The intro cinematic for Just Cause 3, which introduces you to the characters, and the overall feel of the game. Thanks to PlayReflect on Youtube for uploading it.

When talking about Just Cause 2, I mentioned that you can upgrade your guns and vehicles. This time around, upgrades still exist, but instead of hunting down collectibles scattered all across the world, you gain your upgrades by completing challenges. There are a variety of challenges, including shooting galleries, races of all flavours, general destruction challenges, and my favourite, the wingsuit challenges. There are a couple other challenge types, and even more added in the DLC, but those are the main ones. Each challenge has a final score, based on how long it took you for races, the amount of chaos caused for destruction, your accuracy for shooting galleries, that sort of thing. You can earn between one and five gears after completing a challenge, gears unlock an upgrade tree for whatever the challenge happened to be about. Get five gears in a bomb challenge? You might unlock the ability to hold additional grenades. Get some gears in a land race? You can unlock the ability to have all rebel car drops come equipped with nitrous.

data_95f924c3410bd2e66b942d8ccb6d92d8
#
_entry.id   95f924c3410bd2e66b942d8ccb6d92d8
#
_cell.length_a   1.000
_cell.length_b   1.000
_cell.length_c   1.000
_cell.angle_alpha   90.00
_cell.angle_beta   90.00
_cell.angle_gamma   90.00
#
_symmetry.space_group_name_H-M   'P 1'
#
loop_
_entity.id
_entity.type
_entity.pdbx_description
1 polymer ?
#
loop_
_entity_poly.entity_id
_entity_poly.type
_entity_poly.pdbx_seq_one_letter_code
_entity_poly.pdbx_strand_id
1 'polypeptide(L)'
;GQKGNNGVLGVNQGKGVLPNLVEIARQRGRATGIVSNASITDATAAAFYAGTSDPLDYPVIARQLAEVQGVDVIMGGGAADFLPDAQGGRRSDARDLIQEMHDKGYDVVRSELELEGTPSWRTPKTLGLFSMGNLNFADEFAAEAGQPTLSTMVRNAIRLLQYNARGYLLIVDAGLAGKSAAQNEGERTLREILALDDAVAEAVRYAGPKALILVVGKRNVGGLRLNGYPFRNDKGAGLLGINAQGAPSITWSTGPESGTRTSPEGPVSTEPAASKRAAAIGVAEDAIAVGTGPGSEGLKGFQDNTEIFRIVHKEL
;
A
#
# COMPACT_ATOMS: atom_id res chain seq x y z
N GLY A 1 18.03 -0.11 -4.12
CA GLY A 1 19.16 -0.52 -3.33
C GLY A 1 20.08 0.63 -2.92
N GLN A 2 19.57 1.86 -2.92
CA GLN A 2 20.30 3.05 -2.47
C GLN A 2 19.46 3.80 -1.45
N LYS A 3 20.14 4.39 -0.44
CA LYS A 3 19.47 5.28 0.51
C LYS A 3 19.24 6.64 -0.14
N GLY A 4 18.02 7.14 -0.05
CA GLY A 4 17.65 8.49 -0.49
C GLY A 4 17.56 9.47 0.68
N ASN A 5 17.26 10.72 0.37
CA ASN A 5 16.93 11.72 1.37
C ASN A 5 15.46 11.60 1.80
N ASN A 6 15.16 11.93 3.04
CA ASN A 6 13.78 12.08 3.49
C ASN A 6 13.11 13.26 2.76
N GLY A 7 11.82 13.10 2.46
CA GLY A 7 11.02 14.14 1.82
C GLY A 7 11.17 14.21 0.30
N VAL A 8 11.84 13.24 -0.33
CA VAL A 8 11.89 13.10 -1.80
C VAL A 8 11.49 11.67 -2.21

Speaking honestly, however, the challenges were…hit or miss. Some of them were a lot of fun. Some of the races were a good time, but some were literally impossible to get five gears in without having certain upgrades unlocked. There was one challenge involving driving a car strapped with explosives down a street and into a cluster of enemy cars that I had to do over, and over, and over again, for almost an hour, before the game decided I had done it well enough and awarded me with the fifth gear. My favourite challenges were the wingsuit challenges, which have you leisurely gliding down the countryside, flying through glowing checkpoints. The closer you are to the middle of the checkpoint, the more points you get. Some challenges were lenient and let you enjoy yourself. Some of them required nothing short of perfection. And some challenges just straight up require you to cheat. Have to destroy this base and create enough chaos within a certain amount of time, using only a particular weapon? Well, you COULD do that…Or you could get in this attack helicopter that we sneakily spawned for you on the outskirts of the challenge area, and use that instead. As long as the things get blown up, the game doesn’t mind. Some of the challenges are ridiculously difficult to do without relying on cheesy strategies like this. And yet I still felt dirty afterwards.